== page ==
Society has had for many years much influence when it comes to gender identity. Society itself puts out so many things that continue to separate females and males. For instance with toys, clothes, career, even the way you act. If you’re a girl/female you are supposed to dress a certain way and act a certain, or have a certain job. In the following article ‘Gender roles in Society’ the author states, “A female is usually expected, obliged to do, or interested in household work, child care and education, leaving professional and social roles more for the males”(Magar 1). You can see so much of this in television shows, toys for girls, magazines and so much more. On the other hand if you’re a boy/male you get the image that you have to be tough, only were a certain colors and you’re the person who is most likely to support the family. In ‘Gender roles in Society’ there definition of a male is, “For instance, males are more interested in or perform physically tough activities like, working in heavy industries, and defense services while females perform tasks like raising children, cooking, embroidery and so on” (Magar). Again stating that females should be the stay at home mother while the male is the tough and successful person in the family.
In the world that we are living in today society has so much influence, they put so much out there, they somewhat have some influence on your gender identity. This would probably be one reason why now a day parents are choosing to raise their child gender neutral. Gender neutral is basically raising a child who doesn’t really know about genders or what gender he/she is. Their parents choose a neutral name that can be for a girl or a boy. They let the child choose the clothes they want to wear and toys they want to play with. In the following article “Couple raise child as 'gender neutral' to avoid stereotyping” talks about a couple who chose to raise their child gender neutral to avoid stereotyping for five years but had to reveal their child’s gender because soon the child was to start school. The couple only revealed their child sex to people close to them and everyone else had to refer to the child as ‘the infant’. The mother stated, “Gender affects what children wear and what they can play with, and that shape the kind of person they become” (Allvene 1). She is clearly stating that society has so much influence they put so much out there on gender identity and state well if you’re a girl your inclined to wear a dress and wear makeup and if you’re a boy their inclined to wear pants and like sports. Society shapes who we are, so this couple decided that if they raise their child gender neutral the child will not feel pressured to play the role of the gender they were born into. Although the couple wanted to avoid stereotype for their child they still go it because in our society today we yet have to accept this type of upbringing of a child.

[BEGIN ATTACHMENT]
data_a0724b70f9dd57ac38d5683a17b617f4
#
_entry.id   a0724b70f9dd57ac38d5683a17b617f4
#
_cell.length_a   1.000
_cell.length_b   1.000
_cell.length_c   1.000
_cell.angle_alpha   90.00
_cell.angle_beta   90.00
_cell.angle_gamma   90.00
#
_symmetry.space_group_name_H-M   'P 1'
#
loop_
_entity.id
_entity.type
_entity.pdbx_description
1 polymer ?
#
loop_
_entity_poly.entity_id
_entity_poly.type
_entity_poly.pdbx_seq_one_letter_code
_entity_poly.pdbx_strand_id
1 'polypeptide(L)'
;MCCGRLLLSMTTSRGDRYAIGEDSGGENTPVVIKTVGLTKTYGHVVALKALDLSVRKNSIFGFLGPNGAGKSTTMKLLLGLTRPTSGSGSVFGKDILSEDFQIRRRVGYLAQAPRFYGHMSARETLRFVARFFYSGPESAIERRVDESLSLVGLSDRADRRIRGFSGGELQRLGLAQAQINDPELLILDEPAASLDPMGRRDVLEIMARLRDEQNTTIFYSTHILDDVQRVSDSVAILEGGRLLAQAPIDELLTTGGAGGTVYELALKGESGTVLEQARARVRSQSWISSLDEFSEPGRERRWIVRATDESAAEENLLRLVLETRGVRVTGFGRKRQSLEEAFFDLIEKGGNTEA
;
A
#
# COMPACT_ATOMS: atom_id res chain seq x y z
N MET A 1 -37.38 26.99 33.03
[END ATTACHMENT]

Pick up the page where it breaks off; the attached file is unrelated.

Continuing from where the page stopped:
Lastly the argument of Nature v. Nurture is that although nature has a big influence on gender identity genuinely the nurturing of the child and the influence around him/her is what most likely to determine that persons gender identity. In the following article, ‘Gender identity: Family as the most important influence’ it states, “It is important to understand the difference between gender and sex. Sex is biologically determined by one reproductive organs. Gender, however, is socially constructed” (Mason-Brown). That’s where the nature v nurture argument comes in, this author is stating that you may be born genetically a specific gender but the way you socialize and are raised is what determines your gender. Family of course has the biggest impact because they are the ones who raise you, and teach you the fundamentals of your gender.
Therefore, although nurture may genuinely have a huge impact on the outcome of a person’s gender identity, I personally think nature trumps nurture. We saw it in David’s story clearly, he was born as a male and raised as a female, yet he felt nothing like a female because genetically he was a male and that’s how he felt. Everyone around him tried to help him and make him believe he was a female, but it was no help because again he was born a male. We also saw it in the documentary Sex: Unknown the people who researched a male and female brain discovered that male and female brains are so similar but there is one part of the brain that specifically separates you as a female and male. Other people may argue and say nurture is the main key to gender identity and it’s understandable because of the society we are raised in today has a huge influence on us; society teaches us how to dress, act and so much more. Family also has a part in our gender identity because they are the ones who raise you. Lastly everyone has their own opinion about Nature v. Nurture and it is going to continue to be a debate mostly argued about, and everyone is entitled to their own opinion.
Alleyne, Richard. "Couple Raise Child 'Gender Neutral' to Avoid Stereotyping." The Telegraph. N.p., 20 Jan 2012. Web. 29 Apr 2012.
Andrew Cohen, and Stephen Sweigart. Sex:Unknown. N.d. Video. YoutubeWeb. 20 Apr 2012.
Colapinto, John. As Nature Made Him. New York: HarperCollins Publishers, 2000. 50. Print.
Magar, Prashant. "Gender Roles In Society." Buzzle.com. N.p., n.d. Web. 27 Apr 2012.
Mason-Brown, Sapphire. "Gender Identity: Family as the most important influence." Helium.com. N.p., 24 May 2007. Web. 29 Apr 2012.